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Dragged Up - High On Ripple

Dragged Up High On Ripple coverPsych, garage, proto-punk, C86, indie are just some of the various genres I've used to describe the off-kilter lo-fi sound of Glasgow's Dragged Up but in truth their sound straddles all of those and none seem to really catch their sound. The group drawn from former members of a number of disparate groups such as Trembling Bells, Vom, Las Mitras, The Owsley Sunshine incorporate all those elements, sometimes within the confines of the one song, all topped off with wordy, offbeat and literate lyrics either spoken or sung into something refreshing and rather special. We've been banging on about them since catching them at a free gig in Paisley and have since caught them live on several occasions where they always delight. High On Ripple builds on the critical acclaim garnered by previous releases such as D/U, Hex Domestic EP and the teaser Missing Person single. Released simultaneously on multiple formats including CD, tape and vinyl across a number of labels continuously pushing new music High On Ripple has a lot to live up to and it totally delivers with an album stuffed with influences but confident enough to hone them into something fresh and unexpected.

Opening to guitar twang and bunched voices 'Bible Study' stretches out into fuzzed up psych wigouts, toing and froing between passages of sped up punk fuelled riffs and blissed out noise rock with a combination of shouty out-of-step voices and back to do it all again. The lead single for the album, 'Missing Person', now sounds even more restless and hyperactive. Anchored around a rhythmic backbone jostling with busy bass lines, offering space for elements of their disparate influences to surface. Bursts of Cramps styled riffs, splinters of avant no-wave guitars and a mid-section of niggling surf guitar tones all feature alongside their trademark cooly, detached all hands vocals and harmonies with a chorus soaring over fuzz guitar noise.

Right from the off 'Life Size Marilyn' splurges to grunge guitars cutting to buzz free riffing where Lisa's melodic vocals about a copyright free cardboard cut-out are accompanied by group harmonies. Riddled with discordant guitars kinda like the fuzz and feedback J Mascis was producing in the eighties it eventually gets sucked up into feedback squall and guitar histrionics as Lisa adds a roll call of other feminine figures to a thunderous combination of bass and drums. Elsewhere, amidst ringing splinters of psych guitars, 'Young Person's Guide to Going Backwards in the World' surges to fuzz drenched clipped riffs propelled by an interplay of varied melodic vocals that seem lifted from some energetic eighties indie songs. That it works is a testament to the group. It feels they've lifted the carefree vocals of indie pop and the high octane chants of riot grrrl and placed them onto a hybrid of punk, grunge and psych. This one is direct delivered in a catchy singalong song about the impact of children's TV shows.

Outside of Dragged Up, vocalist Lisa is a writer and most releases includes a missive of extended storytelling. This time it's 'Die Tryin'' and it's a beauty. Bathed in forlorn guitar patterns the vocals hush, asking "cool your jets" as it saunters into spoken word about department store mannequins. Is it a Glasgow thing? I don't know but Chris Geddes was involved in the recording and his band also sang about department stores on 'Expectations'. This one is beautiful too and not too far removed from Belle and Sebastian with its Velvet Underground influenced lilting guitar ripples as a backdrop to Lisa's casual and offbeat ruminations on career progression in the world of showroom dummies.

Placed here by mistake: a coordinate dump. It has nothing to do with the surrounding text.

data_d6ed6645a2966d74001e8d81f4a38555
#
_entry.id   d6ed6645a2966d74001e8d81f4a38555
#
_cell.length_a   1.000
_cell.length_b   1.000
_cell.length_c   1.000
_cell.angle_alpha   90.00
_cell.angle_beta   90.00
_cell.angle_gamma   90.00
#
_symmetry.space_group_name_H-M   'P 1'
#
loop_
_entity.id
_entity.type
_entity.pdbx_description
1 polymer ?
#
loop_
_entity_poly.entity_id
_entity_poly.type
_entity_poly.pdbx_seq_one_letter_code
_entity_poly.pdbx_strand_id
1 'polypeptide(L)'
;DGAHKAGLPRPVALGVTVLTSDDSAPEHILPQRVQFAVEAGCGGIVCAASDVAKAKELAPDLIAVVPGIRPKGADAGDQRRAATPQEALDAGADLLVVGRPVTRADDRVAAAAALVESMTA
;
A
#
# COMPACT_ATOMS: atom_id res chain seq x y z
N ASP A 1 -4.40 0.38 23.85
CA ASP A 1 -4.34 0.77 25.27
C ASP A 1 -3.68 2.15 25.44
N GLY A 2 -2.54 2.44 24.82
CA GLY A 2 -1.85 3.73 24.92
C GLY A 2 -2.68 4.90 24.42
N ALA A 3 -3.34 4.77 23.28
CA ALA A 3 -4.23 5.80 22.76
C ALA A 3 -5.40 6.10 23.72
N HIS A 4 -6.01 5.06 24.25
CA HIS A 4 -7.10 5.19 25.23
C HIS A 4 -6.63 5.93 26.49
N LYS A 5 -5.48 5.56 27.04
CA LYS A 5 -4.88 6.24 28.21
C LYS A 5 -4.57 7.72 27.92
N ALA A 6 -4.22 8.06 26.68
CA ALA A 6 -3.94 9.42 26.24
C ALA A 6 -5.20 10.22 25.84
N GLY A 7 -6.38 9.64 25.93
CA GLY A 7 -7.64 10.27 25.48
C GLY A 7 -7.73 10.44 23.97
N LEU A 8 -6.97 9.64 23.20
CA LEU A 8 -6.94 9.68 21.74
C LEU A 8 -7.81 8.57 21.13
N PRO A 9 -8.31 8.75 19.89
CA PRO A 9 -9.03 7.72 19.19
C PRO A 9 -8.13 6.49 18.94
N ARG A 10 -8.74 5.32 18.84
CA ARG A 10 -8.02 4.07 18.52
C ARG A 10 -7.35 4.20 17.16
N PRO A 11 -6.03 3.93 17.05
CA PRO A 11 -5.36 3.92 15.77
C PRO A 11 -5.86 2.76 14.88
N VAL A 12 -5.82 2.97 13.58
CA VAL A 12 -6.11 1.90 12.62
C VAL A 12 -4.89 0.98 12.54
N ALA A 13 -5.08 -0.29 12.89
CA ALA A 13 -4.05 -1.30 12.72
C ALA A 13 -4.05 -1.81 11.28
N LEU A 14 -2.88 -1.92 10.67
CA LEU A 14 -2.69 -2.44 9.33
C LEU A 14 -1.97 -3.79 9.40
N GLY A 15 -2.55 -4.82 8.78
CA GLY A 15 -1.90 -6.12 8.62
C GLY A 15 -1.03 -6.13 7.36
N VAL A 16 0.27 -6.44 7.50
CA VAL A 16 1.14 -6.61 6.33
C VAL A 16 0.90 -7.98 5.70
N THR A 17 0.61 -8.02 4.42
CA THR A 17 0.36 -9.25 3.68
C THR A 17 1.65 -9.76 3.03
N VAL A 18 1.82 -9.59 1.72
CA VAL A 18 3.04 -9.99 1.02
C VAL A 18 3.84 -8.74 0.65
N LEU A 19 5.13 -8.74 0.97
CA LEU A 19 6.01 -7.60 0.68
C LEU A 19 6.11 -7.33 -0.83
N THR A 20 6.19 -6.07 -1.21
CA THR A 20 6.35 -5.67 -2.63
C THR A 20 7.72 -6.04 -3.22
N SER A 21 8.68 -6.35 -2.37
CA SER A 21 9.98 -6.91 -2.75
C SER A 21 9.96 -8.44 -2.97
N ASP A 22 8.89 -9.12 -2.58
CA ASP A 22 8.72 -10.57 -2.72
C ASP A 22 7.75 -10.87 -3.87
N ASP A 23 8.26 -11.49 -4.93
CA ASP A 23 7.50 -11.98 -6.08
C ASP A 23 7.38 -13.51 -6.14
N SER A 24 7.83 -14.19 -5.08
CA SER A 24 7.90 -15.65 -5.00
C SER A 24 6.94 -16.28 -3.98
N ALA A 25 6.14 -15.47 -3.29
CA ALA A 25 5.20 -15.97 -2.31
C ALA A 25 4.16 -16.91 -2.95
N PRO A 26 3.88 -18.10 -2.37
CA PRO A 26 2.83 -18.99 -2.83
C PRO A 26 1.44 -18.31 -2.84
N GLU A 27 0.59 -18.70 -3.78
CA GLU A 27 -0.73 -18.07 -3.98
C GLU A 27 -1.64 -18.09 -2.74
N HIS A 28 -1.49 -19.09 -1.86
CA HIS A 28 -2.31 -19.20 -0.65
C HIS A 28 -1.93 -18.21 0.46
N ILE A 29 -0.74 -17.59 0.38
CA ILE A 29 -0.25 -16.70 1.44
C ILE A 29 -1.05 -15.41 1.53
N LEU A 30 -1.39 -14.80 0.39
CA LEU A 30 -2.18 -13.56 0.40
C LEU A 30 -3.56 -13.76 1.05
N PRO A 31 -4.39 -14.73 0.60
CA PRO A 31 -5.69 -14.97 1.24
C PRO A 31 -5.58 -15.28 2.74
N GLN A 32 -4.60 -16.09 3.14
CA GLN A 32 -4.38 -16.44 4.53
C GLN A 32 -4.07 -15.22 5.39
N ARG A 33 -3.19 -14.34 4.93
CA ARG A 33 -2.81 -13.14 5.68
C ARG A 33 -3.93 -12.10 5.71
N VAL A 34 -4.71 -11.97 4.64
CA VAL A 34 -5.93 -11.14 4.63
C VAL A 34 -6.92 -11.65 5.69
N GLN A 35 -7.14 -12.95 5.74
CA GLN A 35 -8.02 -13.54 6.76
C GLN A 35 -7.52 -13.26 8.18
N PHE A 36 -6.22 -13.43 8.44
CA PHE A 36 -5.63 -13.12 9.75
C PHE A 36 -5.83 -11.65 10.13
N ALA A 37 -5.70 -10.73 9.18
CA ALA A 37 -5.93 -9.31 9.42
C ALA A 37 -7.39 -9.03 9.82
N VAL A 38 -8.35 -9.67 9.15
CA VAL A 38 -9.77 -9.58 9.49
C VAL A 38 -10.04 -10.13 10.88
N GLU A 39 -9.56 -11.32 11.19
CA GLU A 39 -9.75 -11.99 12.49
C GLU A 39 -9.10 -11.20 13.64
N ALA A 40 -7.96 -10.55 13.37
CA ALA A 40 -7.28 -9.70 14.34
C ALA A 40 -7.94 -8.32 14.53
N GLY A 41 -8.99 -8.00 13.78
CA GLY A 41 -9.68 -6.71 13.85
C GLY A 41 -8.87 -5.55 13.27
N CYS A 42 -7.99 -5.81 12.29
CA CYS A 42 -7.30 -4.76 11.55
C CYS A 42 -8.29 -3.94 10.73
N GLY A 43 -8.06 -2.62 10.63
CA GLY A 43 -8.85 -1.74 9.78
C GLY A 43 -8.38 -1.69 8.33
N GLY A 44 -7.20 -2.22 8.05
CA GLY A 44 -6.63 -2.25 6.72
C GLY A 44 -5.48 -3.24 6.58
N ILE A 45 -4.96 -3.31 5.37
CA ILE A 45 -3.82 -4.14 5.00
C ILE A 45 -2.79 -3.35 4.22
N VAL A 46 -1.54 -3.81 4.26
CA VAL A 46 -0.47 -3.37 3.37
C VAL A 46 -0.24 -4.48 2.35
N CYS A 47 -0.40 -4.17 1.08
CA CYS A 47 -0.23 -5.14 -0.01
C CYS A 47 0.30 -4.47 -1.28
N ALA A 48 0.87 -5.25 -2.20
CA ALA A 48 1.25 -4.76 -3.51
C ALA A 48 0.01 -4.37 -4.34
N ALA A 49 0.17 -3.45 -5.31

Things gets progressively heavier and as Dragged Out move more out there on some of the more expansive tracks. From booming bass throbs 'Professor Boo Boo Invents The Plague' quickly sinks into those half sung vocals over clipped riffs and chiming guitar notes before getting fixated on buzzing doom chords. Voices flit between Lisa and Eva, amidst harmonies, about who invented the plague. From underneath a wiry, snaking psych guitar solo rises nearly as acid drenched as Paul Leary acting as a blotter paper for the saturated wordplay incorporating yoos, boos and hoos. It's totally fried and that's before 'Third Level' which erupts into a lengthy heady explosion of heavy bass groove and transcendent psych guitars spiralling out into tremeloed guitar and psych mannerisms with fractured spoken word from Eva. Magma, geothermal energy and oil are all referenced in this one pitting modern day energy usage against myth. You know what they mean. Dragged Up are on fire here, and that's before sustained riffing powers headlong into manic drumming and guitar skreech in an explosive track reflected in the painting and linocut of the album's cover.

So many styles, so many ideas shaped into a sound familiar but unfamiliar with vocals and lyrics sometimes at odds with their musical influences. And yet there's nothing derivative here, the varied elements brought by each member results in something unique, refreshing and thrilling. I've been blown away by this. High On Ripple proves Dragged Up are really one of the more exciting groups around. Great stuff. The limited presentation box CD from Rare Vitamin Records is gone already but limited tapes are available from Cruel Nature with the digital and orange vinyl edition available from Dragged Up bandcamp